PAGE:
Tavares, a native of Portugal who speaks four languages, has a reputation for being frugal and a cost-cutter. He turned around the struggling PSA when he took over in 2014. After PSA acquired in 2017 GM's Opel and Vauxhall brands that for decades had lost money in Europe, they were profitable again under Tavares in just 18 months. That effort included nearly 8,000 job cuts through early retirements and voluntary layoffs.
Industry observers and those who have worked with him say he is demanding and expects results yet is fair. He holds a Darwinian mindset that only the strongest automakers will survive the transition toward self-driving and electrified vehicles.
Stellantis may have more than 10,000 excess employees, the Center for Automotive Research at the University of Duisburg-Essen in Germany has estimated. The most excess capacities are in design and engineering with facilities in Auburn Hills; Paris; Rüsselsheim, Germany; and Turin, Italy. Executives have said just two platforms — a vehicle's underpinnings and powertrain — will support two-thirds of total volume.
"They will close something of this," Ferdinand Dudenhöffer, a professor of automotive economics at the German research center, said of Stellantis' operations. "They have too many overcapacities. We don't see a strong European car market in the next five years. In the next five years, there will be big cost reductions."
Seventy-five percent of cost savings is expected to come from platform convergence, manufacturing processes, combining research efforts and bulk purchasing, Manley said Monday. The remainder will come from the integration of marketing and sales and redundancies in logistics, supply chain and quality.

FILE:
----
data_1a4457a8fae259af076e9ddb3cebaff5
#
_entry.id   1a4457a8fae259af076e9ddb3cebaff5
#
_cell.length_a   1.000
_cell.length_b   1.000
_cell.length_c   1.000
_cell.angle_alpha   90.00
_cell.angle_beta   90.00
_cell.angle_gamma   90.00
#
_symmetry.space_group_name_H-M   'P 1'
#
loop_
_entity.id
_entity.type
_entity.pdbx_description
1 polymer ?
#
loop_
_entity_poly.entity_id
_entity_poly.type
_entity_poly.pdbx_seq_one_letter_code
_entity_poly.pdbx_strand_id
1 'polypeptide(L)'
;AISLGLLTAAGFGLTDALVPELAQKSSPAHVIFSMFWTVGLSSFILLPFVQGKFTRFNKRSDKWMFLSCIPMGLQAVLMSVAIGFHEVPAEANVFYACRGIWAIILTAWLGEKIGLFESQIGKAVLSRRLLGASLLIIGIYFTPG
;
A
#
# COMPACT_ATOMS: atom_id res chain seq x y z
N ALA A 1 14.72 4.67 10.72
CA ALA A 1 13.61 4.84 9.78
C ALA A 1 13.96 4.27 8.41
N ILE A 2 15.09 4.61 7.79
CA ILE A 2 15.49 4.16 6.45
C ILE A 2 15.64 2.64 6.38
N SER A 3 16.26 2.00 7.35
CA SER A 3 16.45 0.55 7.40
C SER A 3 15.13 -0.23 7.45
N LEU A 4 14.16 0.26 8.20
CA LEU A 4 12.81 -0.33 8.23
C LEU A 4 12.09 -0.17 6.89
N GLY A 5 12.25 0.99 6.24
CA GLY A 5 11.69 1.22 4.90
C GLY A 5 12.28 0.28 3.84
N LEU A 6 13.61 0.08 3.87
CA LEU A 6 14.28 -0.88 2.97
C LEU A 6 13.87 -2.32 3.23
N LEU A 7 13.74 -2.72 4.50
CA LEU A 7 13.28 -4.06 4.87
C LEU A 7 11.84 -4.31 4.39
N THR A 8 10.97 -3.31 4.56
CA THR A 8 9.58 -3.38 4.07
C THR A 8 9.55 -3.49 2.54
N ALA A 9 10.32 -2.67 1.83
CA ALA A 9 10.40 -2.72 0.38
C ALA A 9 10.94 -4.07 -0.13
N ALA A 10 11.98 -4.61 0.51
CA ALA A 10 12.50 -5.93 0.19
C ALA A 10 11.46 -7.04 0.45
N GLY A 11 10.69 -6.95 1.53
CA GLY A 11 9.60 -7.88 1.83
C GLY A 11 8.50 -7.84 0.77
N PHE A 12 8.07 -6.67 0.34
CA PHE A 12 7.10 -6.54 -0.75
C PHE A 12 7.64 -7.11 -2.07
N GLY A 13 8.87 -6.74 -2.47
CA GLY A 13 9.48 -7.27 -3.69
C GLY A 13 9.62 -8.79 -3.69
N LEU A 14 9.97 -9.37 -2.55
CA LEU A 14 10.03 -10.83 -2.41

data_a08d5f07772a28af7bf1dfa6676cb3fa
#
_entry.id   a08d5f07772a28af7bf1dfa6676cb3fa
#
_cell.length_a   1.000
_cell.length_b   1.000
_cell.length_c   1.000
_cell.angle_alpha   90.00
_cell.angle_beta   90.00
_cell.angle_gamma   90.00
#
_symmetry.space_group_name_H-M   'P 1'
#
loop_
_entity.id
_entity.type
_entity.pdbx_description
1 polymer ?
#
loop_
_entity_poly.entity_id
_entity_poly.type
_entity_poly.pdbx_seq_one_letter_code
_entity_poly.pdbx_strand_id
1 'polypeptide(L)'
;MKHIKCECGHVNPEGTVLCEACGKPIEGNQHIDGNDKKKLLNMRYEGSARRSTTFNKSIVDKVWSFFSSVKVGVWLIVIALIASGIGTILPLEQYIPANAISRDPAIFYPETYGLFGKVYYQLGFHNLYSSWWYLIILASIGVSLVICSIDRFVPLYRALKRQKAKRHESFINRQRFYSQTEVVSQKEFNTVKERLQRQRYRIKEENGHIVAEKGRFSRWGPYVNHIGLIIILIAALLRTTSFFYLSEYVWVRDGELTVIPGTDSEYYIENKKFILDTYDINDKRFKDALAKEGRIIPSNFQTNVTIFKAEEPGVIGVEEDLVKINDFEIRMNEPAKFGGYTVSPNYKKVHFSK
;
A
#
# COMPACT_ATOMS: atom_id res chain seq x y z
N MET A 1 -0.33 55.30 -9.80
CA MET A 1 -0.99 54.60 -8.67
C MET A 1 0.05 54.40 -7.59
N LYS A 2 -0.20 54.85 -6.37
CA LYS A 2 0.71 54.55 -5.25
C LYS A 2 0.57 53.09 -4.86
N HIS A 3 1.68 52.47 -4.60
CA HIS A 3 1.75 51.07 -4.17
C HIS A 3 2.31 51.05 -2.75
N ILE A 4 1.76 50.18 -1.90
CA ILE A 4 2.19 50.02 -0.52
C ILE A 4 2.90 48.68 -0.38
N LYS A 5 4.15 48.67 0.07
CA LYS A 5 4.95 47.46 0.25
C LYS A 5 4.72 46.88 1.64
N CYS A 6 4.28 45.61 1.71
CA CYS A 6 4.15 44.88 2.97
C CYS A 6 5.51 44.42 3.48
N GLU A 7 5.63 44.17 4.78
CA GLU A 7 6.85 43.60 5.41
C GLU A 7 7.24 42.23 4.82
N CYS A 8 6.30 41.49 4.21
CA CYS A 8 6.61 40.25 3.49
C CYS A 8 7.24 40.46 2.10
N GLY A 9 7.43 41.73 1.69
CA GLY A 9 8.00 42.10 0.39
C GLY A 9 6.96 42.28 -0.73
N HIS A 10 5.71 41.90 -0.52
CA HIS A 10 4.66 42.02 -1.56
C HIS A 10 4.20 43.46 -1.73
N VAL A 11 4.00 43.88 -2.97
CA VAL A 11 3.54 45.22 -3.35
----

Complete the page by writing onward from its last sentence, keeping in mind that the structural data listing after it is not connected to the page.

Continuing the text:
Experts expect Tavares' focus first will be on Europe, a competitive and stagnant market where FCA has been losing money and where Italian plants are running under capacity. Meanwhile, FCA reported record pre-tax earnings in the third quarter of 2020 from the booming popularity of Rams and Jeeps in North America — a market where PSA currently does not sell. Europeans, on the other hand, tend to favor more compact vehicles.
China, the world's largest autos market, also is expected to be a place of focus as neither company holds a strong share there. Tavares has said all global automakers must be able to compete in China. The combined company is weak in the luxury segment and has work to do in autonomy and electrification — all significant components of the Chinese market.
"They have preserved themselves for the next five years," Dudenhöffer said. "There will be reduced costs in Europe and the U.S., and they'll be in a better position due to economies of scale. After five years, though, the Koreans and the Chinese will be coming into Europe and the U.S. In five to 10 years, the scales will come from China and the Asia market."
Tavares, however, said Monday he is up for the challenge: "We are ready to implement these synergies. We are ready to start the next chapter of our two companies. These two companies have carried out their strategic plans in the past. These two companies have no problem with execution."